Let’s talk LeBron James for a minute.
I know that at this juncture in the conversation the horse has been beaten, shot, skinned, dissected and had its hide made into a fine pair of shoes. Those shoes are now on my feet, so I now feel somehow justified to resurrect this topic and shed some light on the matter.
Let’s state the facts. LeBron James signed with the Miami Heat, joining Dwyane Wade and Chris Bosh. Everyone and their grandmother have an opinion on the matter. Should he have stayed in Cleveland? Should he have gone to Chicago? Is he taking the easy route teaming up with his buddies? It’s all debatable at this point and really depends on your personal perspective.
The better question that we need to be asking ourselves is, what does LeBron’s decision mean for the rest of the league? Things that have been surfacing in the news this week will tell you a lot.
According to sources on ESPN.com, Chris Paul of the New Orleans Hornets is requesting a trade, specifically to the New York Knicks, Orlando Magic or Los Angeles Lakers. Paul said back on June 23rd that he would prefer to stay in New Orleans, but now he wants to go play with another superstar.
What swayed Paul’s decision? It probably had a lot to do with the fact that New Orleans did next to nothing in the free agent signing period to bring more talent to the team. However, LeBron’s decision to leave the team built around him most certainly also had an effect on Paul.
After seeing one of the game’s best players join forces with two other All-Star caliber players, I’m sure these two things crossed the mind of Chris Paul: 1) There is no way I am going to win a ring with this team, and 2) if LeBron doesn’t have to be the man on his team, why should I stick it out here?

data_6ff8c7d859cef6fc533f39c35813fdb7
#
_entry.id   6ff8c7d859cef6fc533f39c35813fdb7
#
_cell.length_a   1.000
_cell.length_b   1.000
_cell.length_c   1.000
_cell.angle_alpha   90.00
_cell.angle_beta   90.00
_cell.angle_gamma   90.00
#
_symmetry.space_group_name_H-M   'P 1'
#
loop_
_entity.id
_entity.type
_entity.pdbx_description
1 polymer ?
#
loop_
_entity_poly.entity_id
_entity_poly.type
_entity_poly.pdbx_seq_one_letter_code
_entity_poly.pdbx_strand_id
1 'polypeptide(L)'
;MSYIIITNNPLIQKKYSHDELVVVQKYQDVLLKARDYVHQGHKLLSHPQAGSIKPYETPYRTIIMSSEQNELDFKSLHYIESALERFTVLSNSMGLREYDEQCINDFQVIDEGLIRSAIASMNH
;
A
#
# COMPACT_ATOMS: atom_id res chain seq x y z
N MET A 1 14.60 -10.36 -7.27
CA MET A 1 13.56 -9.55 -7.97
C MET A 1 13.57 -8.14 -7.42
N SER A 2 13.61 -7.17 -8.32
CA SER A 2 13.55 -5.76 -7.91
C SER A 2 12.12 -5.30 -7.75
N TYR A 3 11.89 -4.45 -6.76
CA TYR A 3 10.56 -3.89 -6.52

If I were Paul, I would get discouraged if one of the elite players in the league gives up on a team that tried to build around him. If it didn’t work for LeBron, why would it work for me? Other players in the league are going to start asking themselves the same question — and soon enough things will start to change.
Something unique in the NBA is how their superstar equity is spread across the board. On any given night in any given NBA city you could see a star light up the scoreboard. Even the smaller market teams like Sacramento have a player like Tyreke Evans that can put people in the seats.
After the formation of this super Miami squad, look for NBA to lose this spread of quality players as they all try and join forces to make a bigger and stronger team. Don’t believe me? Just look at the future landscape of the NBA.
LeBron James and Chris Bosh both left small market teams (Cleveland and Toronto) that have nothing but a supporting cast similar to that of The Fast and The Furious: Tokyo Drift. If this Chris Paul trade goes through, the Hornets will also be without a star. That makes three teams that went from contenders to future lottery pick teams very quickly — and that’s just the beginning.
Next summer Carmello Anthony will hit the market and the rumor is he could team up with Amare Stoudemire in New York. Deron Williams has been very vocal in expressing his thoughts on staying with the Jazz — if they don’t make a big splash or a litany of spectacular small moves, then he could request a trade next summer. Some other big names that could leave for greener pastures are Tony Parker and Yao Ming.
Before we know it, the big time sports cities with be able to lure two or three big names and compete for titles while everyone else with their one big name will get thrashed. By setting the standard with this triple threat, Miami basically challenged other teams to match what they have because it seems so absurd that any other team could do it. Trust me, the big power franchises will rise and do all they can to top the Heat.
Most of this is pure speculation. It could turn out that Chris Paul decides to stick it out with the Hornets and so will the rest of the league’s superstars with their respective small market franchises. However, as of now, there is ample reason to believe there will be a lot more tag-teaming in the NBA’s future — and a lot less flying solo.
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